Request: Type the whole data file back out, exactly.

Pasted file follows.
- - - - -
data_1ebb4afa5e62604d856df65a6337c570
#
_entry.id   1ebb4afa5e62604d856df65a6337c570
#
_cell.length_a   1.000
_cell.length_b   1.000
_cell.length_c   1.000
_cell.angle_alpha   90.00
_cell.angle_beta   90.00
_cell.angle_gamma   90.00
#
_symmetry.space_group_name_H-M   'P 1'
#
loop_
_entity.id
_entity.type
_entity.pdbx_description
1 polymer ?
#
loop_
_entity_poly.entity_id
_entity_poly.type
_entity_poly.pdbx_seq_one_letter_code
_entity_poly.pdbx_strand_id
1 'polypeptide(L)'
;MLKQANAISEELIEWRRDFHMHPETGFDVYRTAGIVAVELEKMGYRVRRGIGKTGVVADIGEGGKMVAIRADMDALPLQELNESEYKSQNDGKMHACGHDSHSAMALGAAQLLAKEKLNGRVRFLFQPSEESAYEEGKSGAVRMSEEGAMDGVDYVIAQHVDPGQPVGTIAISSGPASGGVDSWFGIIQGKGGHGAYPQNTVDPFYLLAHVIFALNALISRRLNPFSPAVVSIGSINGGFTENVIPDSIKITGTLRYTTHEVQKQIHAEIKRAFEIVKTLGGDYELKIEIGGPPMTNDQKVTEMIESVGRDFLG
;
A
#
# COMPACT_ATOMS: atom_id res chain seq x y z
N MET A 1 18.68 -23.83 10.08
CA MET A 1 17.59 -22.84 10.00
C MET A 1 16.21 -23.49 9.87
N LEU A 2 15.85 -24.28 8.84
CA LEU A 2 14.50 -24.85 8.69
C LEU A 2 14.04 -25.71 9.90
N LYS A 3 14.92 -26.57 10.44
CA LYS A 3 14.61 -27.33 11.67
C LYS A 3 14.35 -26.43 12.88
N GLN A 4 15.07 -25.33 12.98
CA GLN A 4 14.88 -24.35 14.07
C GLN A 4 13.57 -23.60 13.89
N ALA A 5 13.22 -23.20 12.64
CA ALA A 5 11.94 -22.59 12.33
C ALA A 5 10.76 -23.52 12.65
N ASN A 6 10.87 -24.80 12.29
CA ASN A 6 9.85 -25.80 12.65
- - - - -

data_1ebb4afa5e62604d856df65a6337c570
#
_entry.id   1ebb4afa5e62604d856df65a6337c570
#
_cell.length_a   1.000
_cell.length_b   1.000
_cell.length_c   1.000
_cell.angle_alpha   90.00
_cell.angle_beta   90.00
_cell.angle_gamma   90.00
#
_symmetry.space_group_name_H-M   'P 1'
#
loop_
_entity.id
_entity.type
_entity.pdbx_description
1 polymer ?
#
loop_
_entity_poly.entity_id
_entity_poly.type
_entity_poly.pdbx_seq_one_letter_code
_entity_poly.pdbx_strand_id
1 'polypeptide(L)'
;MLKQANAISEELIEWRRDFHMHPETGFDVYRTAGIVAVELEKMGYRVRRGIGKTGVVADIGEGGKMVAIRADMDALPLQELNESEYKSQNDGKMHACGHDSHSAMALGAAQLLAKEKLNGRVRFLFQPSEESAYEEGKSGAVRMSEEGAMDGVDYVIAQHVDPGQPVGTIAISSGPASGGVDSWFGIIQGKGGHGAYPQNTVDPFYLLAHVIFALNALISRRLNPFSPAVVSIGSINGGFTENVIPDSIKITGTLRYTTHEVQKQIHAEIKRAFEIVKTLGGDYELKIEIGGPPMTNDQKVTEMIESVGRDFLG
;
A
#
# COMPACT_ATOMS: atom_id res chain seq x y z
N MET A 1 18.68 -23.83 10.08
CA MET A 1 17.59 -22.84 10.00
C MET A 1 16.21 -23.49 9.87
N LEU A 2 15.85 -24.28 8.84
CA LEU A 2 14.50 -24.85 8.69
C LEU A 2 14.04 -25.71 9.90
N LYS A 3 14.92 -26.57 10.44
CA LYS A 3 14.61 -27.33 11.67
C LYS A 3 14.35 -26.43 12.88
N GLN A 4 15.07 -25.33 12.98
CA GLN A 4 14.88 -24.35 14.07
C GLN A 4 13.57 -23.60 13.89
N ALA A 5 13.22 -23.20 12.64
CA ALA A 5 11.94 -22.59 12.33
C ALA A 5 10.76 -23.52 12.65
N ASN A 6 10.87 -24.80 12.29
CA ASN A 6 9.85 -25.80 12.65